Italian Early Renaissance Painter, 1445-1510
Italian painter and draughtsman. In his lifetime he was one of the most esteemed painters in Italy, enjoying the patronage of the leading families of Florence, in particular the Medici and their banking clients. He was summoned to take part in the decoration of the Sistine Chapel in Rome, was highly commended by diplomatic agents to Ludovico Sforza in Milan and Isabella d Este in Mantua and also received enthusiastic praise from the famous mathematician Luca Pacioli and the humanist poet Ugolino Verino. By the time of his death, however, Botticelli s reputation was already waning. He was overshadowed first by the advent of what Vasari called the maniera devota, a new style by Perugino, Francesco Francia and the young Raphael, whose new and humanly affective sentiment, infused atmospheric effects and sweet colourism took Italy by storm; he was then eclipsed with the establishment immediately afterwards of the High Renaissance style, which Vasari called the modern manner, in the paintings of Michelangelo and the mature works of Raphael in the Vatican. From that time his name virtually disappeared until the reassessment of his reputation that gathered momentum in the 1890s Related Paintings of Sandro Botticelli :. | Trials of Moses | A Young Man Being Introduced to the Seven Liberal Arts | The Birth of Venus | C Dr to North Korea | St. Mark's decoration |
Related Artists:Isenbrandt, Adriaen
Flemish Northern Renaissance Painter, ca.1500-1551
South Netherlandish painter. He became a master in the Bruges Guild of St Luke in 1510, at which time the records specify that he was a 'stranger' and childless. Shortly afterwards he married Maria Grandeel, who bore him one child (d 1512). After his wife's death in 1537, Isenbrandt married Clementine de Haerne, with whom he had three daughters. One further daughter was born through an extra-marital relationship with the innkeeper Katelijne van Brandenburch. According to contemporary sources, Isenbrandt was famous and well-to-do. He held important posts in the Bruges Guild of Sculptors and Saddlemakers, serving as deacon nine times between 1518 and 1538 and as governor twice (1526-7 and 1537-8).CAMASSEI, Andrea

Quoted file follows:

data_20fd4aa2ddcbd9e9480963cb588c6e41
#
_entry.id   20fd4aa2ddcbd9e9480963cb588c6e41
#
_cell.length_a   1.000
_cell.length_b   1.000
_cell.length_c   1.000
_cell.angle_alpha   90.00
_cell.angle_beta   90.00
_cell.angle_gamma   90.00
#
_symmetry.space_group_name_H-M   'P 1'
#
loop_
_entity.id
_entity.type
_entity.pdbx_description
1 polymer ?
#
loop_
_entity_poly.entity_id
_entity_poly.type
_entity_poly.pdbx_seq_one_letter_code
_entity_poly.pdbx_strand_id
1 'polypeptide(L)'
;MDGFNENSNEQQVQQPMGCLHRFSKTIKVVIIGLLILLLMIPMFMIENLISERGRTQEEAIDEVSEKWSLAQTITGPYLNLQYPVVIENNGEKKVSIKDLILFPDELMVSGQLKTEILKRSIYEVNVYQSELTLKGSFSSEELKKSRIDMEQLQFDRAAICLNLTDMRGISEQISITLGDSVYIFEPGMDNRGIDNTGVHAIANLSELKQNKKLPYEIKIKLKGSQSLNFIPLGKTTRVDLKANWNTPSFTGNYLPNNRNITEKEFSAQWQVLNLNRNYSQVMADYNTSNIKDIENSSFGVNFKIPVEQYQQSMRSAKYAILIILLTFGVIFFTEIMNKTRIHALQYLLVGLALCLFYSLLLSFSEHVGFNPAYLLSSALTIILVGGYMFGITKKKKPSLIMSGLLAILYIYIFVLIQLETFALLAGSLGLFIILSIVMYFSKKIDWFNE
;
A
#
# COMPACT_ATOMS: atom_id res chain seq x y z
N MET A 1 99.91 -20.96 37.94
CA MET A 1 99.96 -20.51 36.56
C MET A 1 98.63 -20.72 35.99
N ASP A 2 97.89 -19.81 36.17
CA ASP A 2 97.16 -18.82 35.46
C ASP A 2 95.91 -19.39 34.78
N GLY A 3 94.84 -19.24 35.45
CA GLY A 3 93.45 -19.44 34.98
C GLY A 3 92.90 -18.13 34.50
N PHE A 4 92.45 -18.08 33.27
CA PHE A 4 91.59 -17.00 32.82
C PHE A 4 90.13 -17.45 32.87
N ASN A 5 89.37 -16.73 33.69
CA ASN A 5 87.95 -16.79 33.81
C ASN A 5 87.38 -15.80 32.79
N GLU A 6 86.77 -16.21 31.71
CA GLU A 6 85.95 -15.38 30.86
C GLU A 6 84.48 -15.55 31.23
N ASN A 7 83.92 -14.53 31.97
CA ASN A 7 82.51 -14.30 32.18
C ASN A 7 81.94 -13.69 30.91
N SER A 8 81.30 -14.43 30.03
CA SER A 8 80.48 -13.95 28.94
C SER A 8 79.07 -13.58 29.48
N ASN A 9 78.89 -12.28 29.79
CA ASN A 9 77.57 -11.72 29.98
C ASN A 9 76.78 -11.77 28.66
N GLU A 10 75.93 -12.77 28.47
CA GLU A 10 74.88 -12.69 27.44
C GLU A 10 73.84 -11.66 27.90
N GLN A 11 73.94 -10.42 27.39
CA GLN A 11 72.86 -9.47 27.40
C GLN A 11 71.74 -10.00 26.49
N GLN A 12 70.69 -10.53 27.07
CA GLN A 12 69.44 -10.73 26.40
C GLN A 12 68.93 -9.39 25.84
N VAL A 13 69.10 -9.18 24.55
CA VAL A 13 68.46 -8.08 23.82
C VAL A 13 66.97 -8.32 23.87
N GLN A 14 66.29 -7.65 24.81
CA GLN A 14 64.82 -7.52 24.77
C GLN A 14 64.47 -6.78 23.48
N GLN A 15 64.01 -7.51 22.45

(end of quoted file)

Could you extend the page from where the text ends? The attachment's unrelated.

Italian painter, Roman school (b. 1602, Bevagna, d. 1649, Roma)
Andrea Camassei (1602-1649) was an Italian painter of the Baroque, who was mainly active in Rome under the patronage of the Barberini. He was born in Bevagna. He was active in painting in the Palazzo Barberini as well as in Antonio Barberini's favored church, Santa Maria della Concezione, where he painted the Assumption of the Virgin on the dome. His training was under Domenichino, but he also labored under the direction of Sacchi and Pietro da Cortona. He painted a Triumph of Constantine for the Baptistery of the Lateran Palace. He painted for the Taddeo Barberini, two large canvases (1638-39) depicting Massacre of the Niobids and Hunt of Diana. He also painted a Saints Bonaventura, Bernardino & Ludovico da Tolosa for Santa Caterina in Rapecchiano (Spello).Antonio Parreiras
(1860 - 1937) was a Brazilian painter. Although much of his work was made up of historical and nude paintings, he expressed himself best in his landscapes, which combined European influences with those of his native Brazil.
In 1883, Parreiras met German painter George Grimm, who taught landscape, flora and wildlife painting, while studying at Brazil's Fine Arts Imperial Academy. Grimm influenced Parreiras to move away from academic traditions of painting in favor of the direct observation of nature, free brushstrokes and luminosity.
Parreiras traveled throughout Europe for a number of years, visiting many countries including Germany, Italy, and France, exhibiting his first female nude at the Salon in Paris in 1907. He continued to visit Europe after permanently returning to Brazil in 1914, and in 1929 received a gold medal in the Exposition International in Seville.
Parreiras also founded the Plein Air School in Niterei, Brazil, and a museum holding many of his works, the Museum Antônio Parreiras, is also in Niterei.